The ‘criminal’ – John Bender, played by Judd Nelson – is the first character to dominate. He pretends to urinate on the floor, threatens to ‘impregnate’ the ‘prom queen’ and generally tries to provoke the others. He is instantly recognisable as the ‘rebel’ – the long hair and grungey leather and plaid clothing functions as Peircian symbols of this character type. He is immediately established as a binary opposite to Emilio Estevez’s clean-cut ‘jock’, who threatens to beat him up. Estevez is seated beside Molly Ringwald’s ‘Princess’ and these proxemics combined with audience foreknowledge and genre expectation make us anticipate that these two – the only two of the five wo are ‘acceptable’ in the social hierarchy of High School – will form a partnership. The nerdy ‘Brain’ (Anthony Michael Hall) and the loner ‘basketcase’ (Ally Sheedy) are situated on right of the screen, and again, we are perhaps invited to start linking these characters together. Bender, the rebel, is by himself, at the back (of course.) And the supervising teacher, played by Paul Gleason, is a bullying, preening idiot. Another obvious and very generic binary opposition, between teens and adults, is well-established in the opening minutes of the film.

We first start to get beyond the stereotypes when ‘Princess’ Claire starts to describe the strained relationship between her parents. She is vulnerable to Bender’s teasing about her weight, her probable virginity and so on – the typical things that boys tease girls about. Clearly, she is more than her stereotype – she appears more thoughtful, vulnerable and reserved than the stereotypical “prom queen”. And this, of course, is the point of the film – to get below these stereotypes and to show how meaningless they are.

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And one by one, all of the characters are revealed. The reaction shots of geeky Brian when Bender (who is the catalyst for change in the film) teases him about his family reveal to the audience that his home life is not as charmingly all-American as we might expect.

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Soon, Bender reveals the nature of his own home life – violently abusive – and we see his own vulnerabilities. His reaction to this revelation is violent – he is verbally abusive to the others and smashes up a  desk -and we start to see how he is made violent by the violence in his own background; but Hughes cuts to a close shot of him, eyes closed, framed tightly and trapped behind bars, and we realise that for all his bravado, he is as much a victim as the others.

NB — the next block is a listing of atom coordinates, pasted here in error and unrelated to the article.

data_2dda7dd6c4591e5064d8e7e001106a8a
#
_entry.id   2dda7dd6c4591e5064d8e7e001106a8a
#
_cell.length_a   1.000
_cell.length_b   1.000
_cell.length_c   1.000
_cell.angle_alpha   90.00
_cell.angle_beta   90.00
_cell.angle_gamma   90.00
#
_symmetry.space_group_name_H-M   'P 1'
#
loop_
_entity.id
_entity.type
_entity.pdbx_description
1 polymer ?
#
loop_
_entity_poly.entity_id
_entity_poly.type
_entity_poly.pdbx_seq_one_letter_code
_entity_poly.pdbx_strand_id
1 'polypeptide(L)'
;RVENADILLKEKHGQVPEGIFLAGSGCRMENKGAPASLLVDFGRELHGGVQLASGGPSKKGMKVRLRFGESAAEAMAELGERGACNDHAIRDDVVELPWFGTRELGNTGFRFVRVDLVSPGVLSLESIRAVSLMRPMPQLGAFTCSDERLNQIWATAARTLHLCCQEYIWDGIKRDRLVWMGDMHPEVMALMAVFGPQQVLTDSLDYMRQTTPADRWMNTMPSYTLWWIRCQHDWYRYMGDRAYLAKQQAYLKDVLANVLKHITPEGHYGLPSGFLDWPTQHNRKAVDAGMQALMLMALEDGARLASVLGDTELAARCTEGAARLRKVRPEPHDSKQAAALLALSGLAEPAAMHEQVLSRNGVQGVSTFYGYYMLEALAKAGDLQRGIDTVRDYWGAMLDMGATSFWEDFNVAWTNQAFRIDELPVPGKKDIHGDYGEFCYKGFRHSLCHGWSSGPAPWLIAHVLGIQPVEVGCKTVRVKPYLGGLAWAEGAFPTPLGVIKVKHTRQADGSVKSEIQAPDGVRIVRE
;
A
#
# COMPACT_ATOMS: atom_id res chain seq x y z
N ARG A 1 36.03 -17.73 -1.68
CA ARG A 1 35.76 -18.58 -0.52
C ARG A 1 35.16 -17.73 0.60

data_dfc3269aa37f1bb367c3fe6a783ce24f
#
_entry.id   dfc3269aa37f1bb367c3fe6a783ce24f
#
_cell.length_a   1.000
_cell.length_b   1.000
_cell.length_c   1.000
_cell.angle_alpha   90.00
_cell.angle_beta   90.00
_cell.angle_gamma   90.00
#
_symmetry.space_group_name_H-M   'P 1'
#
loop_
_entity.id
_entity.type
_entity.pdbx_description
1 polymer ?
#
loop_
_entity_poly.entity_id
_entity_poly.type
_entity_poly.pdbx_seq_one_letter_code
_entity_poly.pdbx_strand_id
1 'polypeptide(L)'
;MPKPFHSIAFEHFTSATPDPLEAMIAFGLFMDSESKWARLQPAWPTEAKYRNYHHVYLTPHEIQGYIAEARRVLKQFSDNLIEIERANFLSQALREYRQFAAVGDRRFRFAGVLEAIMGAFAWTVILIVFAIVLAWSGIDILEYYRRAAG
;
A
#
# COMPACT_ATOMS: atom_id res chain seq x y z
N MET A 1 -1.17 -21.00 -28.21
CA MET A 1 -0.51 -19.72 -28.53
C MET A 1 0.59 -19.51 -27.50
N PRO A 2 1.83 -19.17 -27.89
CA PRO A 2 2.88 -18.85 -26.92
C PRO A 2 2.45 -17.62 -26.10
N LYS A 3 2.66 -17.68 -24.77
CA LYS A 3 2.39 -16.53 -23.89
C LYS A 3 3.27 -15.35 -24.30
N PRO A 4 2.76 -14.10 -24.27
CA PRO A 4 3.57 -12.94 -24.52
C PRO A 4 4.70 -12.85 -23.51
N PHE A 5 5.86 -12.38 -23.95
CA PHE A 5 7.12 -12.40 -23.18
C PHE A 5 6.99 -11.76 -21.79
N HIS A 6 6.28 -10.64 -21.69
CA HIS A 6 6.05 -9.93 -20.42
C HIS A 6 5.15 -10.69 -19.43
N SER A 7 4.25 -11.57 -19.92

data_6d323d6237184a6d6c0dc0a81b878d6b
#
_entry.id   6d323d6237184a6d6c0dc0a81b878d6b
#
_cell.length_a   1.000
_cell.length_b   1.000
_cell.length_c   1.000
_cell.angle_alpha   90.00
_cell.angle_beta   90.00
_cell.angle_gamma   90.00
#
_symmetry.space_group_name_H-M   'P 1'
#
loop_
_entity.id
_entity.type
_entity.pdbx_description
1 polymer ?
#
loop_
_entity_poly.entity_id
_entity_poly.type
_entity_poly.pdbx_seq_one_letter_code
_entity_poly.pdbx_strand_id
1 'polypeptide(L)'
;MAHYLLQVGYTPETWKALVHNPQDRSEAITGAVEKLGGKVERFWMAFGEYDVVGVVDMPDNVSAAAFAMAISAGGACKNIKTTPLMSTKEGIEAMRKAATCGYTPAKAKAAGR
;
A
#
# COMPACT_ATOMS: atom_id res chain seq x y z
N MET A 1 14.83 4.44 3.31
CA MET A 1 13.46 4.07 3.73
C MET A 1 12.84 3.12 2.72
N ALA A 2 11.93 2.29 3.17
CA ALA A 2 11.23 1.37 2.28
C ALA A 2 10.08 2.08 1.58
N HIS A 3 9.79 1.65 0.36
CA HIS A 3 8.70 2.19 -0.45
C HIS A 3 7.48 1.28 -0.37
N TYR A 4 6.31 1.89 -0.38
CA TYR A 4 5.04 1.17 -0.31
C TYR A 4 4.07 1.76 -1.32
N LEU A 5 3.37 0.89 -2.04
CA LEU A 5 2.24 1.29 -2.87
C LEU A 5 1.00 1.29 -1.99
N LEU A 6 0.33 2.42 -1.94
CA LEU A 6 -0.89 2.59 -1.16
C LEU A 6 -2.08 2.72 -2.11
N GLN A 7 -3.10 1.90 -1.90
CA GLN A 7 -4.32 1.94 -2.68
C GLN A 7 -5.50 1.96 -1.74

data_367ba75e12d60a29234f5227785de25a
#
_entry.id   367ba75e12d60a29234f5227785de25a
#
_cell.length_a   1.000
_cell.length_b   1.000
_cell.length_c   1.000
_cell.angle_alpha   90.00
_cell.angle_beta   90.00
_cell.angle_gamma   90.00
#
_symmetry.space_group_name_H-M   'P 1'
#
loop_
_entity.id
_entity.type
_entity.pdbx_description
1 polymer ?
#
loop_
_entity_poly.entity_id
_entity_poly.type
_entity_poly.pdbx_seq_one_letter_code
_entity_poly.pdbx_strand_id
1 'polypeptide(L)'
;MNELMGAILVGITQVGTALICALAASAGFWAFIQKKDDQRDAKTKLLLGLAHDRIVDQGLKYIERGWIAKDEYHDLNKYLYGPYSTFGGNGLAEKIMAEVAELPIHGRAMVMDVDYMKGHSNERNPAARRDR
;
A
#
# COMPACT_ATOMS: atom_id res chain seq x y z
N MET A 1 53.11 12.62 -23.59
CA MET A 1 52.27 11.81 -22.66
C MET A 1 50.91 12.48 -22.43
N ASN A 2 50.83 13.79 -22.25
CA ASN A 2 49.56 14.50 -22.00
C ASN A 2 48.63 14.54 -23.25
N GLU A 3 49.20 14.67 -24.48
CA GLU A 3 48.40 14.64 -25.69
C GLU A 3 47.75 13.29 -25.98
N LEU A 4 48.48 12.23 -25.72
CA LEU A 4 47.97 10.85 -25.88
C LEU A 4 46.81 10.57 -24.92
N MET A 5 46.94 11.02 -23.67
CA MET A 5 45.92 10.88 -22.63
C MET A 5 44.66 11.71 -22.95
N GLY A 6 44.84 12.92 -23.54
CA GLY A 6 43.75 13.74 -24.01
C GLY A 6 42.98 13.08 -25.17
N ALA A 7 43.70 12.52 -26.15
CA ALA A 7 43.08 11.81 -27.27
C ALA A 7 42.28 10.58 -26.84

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The film is worst when it is most generic – Bender’s ‘escape’ from the storeroom he is confined to, his sexual ‘banter’ (which now would be sexual harassment) with Claire, the dope smoking scene and so on; at these times it is very dated. But when it is focused on delving into the reality of life for these characters, it far surpasses in quality the teen movies which preceded it. The conversation between the two most interesting characters, Andy the jock and Allison the basket-case, in which they both confess the realities of their home lives (‘… they ignore me…’) is beautifully understated given the genre from which it comes. Likewise, the only partially-resolved ending; there doesn’t appear to be any guarantee that these five students will still be friends on Monday. Such details make this film still worth watching even now.